Broadmoor Hospital lies on the edge of the small town of Crowthorne, in an area of heathland known as Bracknell Forest. Escapees could presumably run in any direction, and there is a network of 13 sirens covering the surrounding towns of Sandhurst, Camberley, Bagshot, Bracknell (external - login to view) and Wokingham. Many units are mounted on high masts, and could easily be overlooked as mobile phone masts. The sirens are connected to the hospital by telephone lines, and it has been known for BT engineers to inadvertently set them off. Many are located in the vicinity of schools, although there is a separate system to alert all local schools should an inmate escape. In this event, each school has a set procedure to follow, which consists of locking the children inside until parents can come and collect them.

A Notorious History

Broadmoor Hospital was the country's first purpose-built asylum for the criminally insane, completed in 1863, and it currently houses 500 men and 120 women inmates. It was built under an act of Parliament to reform the poor conditions in institutions such as Bethlehem Hospital, aka Bedlam (external - login to view). Its imposing classical Victorian architecture was the work of Major General Joshua Jebb, a military engineer who is said to have based the building on two other hospitals - Wakefield and Turkey's Scutari Hospital.

One of four maximum security hospitals in the UK, Broadmoor has housed some of the UK's most notorious criminals and lunatics, including:

Artist Richard Dadd, best known for his painting The Fairy Feller's Master Stroke, which was immortalised in a song by Queen, and which inspired Terry Pratchett's Discworld novel The Wee Free Men.

'Stockwell Strangler', Kenneth Erskine, who in 1986 murdered 11 elderly people in their homes in Stockwell, South London.

Cannibalistic murderer Robert Mawdsley, the English Hannibal Lecter.

'The Surgeon of Crowthorne' and Oxford English Dictionary (external - login to view) contributor, William Chester Minor.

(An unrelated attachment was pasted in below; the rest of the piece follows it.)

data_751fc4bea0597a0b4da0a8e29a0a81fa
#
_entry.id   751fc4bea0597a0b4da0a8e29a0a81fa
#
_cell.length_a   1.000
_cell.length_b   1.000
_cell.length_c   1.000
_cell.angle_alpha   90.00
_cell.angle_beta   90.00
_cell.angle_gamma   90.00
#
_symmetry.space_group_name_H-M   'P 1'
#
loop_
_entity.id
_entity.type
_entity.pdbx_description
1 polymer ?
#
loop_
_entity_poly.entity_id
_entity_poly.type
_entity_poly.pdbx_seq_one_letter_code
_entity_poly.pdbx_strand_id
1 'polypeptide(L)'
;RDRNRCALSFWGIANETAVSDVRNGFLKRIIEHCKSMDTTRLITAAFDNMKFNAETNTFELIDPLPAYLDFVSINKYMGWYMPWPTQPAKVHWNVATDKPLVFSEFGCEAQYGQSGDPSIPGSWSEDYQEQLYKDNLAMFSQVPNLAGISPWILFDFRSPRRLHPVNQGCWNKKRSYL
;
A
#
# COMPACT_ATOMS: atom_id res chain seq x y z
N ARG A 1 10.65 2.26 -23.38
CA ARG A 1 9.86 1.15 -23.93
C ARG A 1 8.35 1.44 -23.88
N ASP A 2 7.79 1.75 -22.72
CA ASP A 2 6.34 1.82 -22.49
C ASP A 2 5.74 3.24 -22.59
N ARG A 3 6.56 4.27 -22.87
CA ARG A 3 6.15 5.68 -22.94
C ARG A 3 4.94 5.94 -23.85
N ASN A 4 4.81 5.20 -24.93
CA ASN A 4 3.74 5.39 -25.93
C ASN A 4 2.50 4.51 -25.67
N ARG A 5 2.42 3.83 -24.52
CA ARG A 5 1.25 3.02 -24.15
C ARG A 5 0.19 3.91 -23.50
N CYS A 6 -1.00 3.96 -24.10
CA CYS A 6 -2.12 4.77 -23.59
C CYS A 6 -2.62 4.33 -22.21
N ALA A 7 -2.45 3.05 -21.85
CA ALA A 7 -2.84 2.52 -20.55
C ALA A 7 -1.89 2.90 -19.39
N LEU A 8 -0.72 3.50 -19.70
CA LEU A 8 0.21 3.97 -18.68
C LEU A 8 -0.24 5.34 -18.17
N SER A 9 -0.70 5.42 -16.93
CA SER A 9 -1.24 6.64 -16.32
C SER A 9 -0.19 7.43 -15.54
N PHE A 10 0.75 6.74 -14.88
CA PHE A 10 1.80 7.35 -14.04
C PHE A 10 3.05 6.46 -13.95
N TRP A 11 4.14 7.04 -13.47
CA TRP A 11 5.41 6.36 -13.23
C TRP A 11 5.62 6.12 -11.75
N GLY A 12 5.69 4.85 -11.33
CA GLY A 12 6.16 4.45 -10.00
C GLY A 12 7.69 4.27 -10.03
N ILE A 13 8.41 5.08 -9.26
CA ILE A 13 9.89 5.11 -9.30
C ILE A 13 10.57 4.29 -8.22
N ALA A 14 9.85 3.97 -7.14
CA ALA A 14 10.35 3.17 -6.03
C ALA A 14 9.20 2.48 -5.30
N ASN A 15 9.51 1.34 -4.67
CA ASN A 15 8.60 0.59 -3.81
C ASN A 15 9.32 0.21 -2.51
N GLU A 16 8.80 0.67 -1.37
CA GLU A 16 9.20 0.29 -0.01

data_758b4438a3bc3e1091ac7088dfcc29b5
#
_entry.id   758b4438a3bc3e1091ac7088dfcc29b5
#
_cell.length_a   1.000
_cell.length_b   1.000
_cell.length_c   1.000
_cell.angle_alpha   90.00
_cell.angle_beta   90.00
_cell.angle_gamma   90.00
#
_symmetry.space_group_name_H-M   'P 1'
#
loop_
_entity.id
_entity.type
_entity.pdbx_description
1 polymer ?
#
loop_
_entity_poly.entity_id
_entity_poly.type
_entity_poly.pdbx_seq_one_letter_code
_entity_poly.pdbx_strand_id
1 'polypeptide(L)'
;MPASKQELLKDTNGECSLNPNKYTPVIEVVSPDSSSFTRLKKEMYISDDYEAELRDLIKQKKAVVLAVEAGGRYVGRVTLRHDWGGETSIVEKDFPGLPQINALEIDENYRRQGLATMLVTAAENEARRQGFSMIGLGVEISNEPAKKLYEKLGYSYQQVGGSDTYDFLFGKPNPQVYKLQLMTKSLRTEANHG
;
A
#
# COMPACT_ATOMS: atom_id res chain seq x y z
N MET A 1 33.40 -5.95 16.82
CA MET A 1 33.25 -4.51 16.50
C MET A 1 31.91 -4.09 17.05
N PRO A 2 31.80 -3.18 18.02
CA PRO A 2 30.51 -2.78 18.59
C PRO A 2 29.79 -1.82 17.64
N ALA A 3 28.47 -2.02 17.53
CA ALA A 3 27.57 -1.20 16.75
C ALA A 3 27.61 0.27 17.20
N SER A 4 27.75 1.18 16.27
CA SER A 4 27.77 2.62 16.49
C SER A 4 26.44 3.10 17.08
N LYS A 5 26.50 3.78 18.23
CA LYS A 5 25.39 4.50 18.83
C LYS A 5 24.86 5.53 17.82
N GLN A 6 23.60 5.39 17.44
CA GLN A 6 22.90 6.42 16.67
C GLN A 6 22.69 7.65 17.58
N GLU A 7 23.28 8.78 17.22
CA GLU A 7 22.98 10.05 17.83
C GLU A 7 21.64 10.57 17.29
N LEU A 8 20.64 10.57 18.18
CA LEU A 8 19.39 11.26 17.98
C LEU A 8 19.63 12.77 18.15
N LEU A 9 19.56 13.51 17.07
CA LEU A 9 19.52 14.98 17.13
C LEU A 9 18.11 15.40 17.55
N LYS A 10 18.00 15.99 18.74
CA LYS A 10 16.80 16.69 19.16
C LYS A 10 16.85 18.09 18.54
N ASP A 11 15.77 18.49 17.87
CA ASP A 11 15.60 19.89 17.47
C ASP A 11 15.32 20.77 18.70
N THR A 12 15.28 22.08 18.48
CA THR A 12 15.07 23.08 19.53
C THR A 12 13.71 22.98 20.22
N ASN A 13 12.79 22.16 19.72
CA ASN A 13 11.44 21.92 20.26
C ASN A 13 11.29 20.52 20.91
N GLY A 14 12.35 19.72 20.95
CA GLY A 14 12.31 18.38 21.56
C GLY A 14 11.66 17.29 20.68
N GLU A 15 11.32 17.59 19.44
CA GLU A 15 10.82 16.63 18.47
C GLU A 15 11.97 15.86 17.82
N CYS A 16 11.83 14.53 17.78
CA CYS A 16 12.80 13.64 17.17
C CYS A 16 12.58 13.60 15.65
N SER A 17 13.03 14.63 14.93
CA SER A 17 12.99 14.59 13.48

London nail bomber David Copeland, who in 1999 targeted ethnic minorities with devices in Brixton and the East End, and another which targeted the gay community in the Admiral Duncan pub in Soho.

'Yorkshire Ripper' Peter Sutcliffe, the lorry driver who murdered 13 women between 1975 and 1980.

Notorious London gangsters Ronnie and Reggie Kray.

Ian Ball, who attempted to kidnap Princess Anne (external - login to view) in 1974.

Daniel McNaughton, who murdered prime minister Robert Peel's private secretary
Edward Drummond in 1843, a case which led to the McNaughton rules on criminal insanity (external - login to view).

Thallium poisoner (external - login to view), Graham Frederick Young.

Moors murderer (external - login to view) Ian Brady, who between 1963 and 1965 with his girlfriend Myra Hindley tortured and murdered five children from Manchester, burying four of them on Saddleworth Moor.

The Escape of JT Straffen

The siren was installed following a public outcry at the escape of child-murderer John Thomas Straffen in April 1952. Straffen had a history of mental illness and was sent to Broadmoor after he strangled two young girls in Bath in 1951. Six months later, Straffen went over the wall, with little difficulty, and walked away. In the nearby village of Arborfield he strangled five-year-old Linda Bowyer, who had been out for a ride on her bicycle. He was recaptured by police shortly afterwards.

Straffen was controversially tried, found guilty and initially sentenced to hang, but was reprieved by the Home Secretary, and sent instead to a series of maximum security prisons. He had the distinction of being Britain's longest-serving prisoner, eventually dying (external - login to view) behind bars on 19 November, 2007, at the age of 77.

Could It Happen Again?

Thankfully, escapes from Broadmoor have been very rare. The last major incident was the escape of child rapist James Saunders, nicknamed the Wolfman, who went on the run for the second time in 1991. Saunders sawed through a one inch thick steel bar and squeezed out of the window of a shower room on the third floor. He was recaptured two days afterwards.

The alarm was also sounded in 1993 after a stabbing incident inside the hospital, but it has not been sounded in anger since.

For all of this, Broadmoor's security track record is seen to be a good one, and security measures are being constantly improved, including the recent addition of a second perimeter fence. Local residents however will always be reminded on Monday morning at 10 o'clock that every parent's worst nightmare could one day happen again.

Last edited by Blackleaf; Feb 18th, 2009 at 02:02 PM..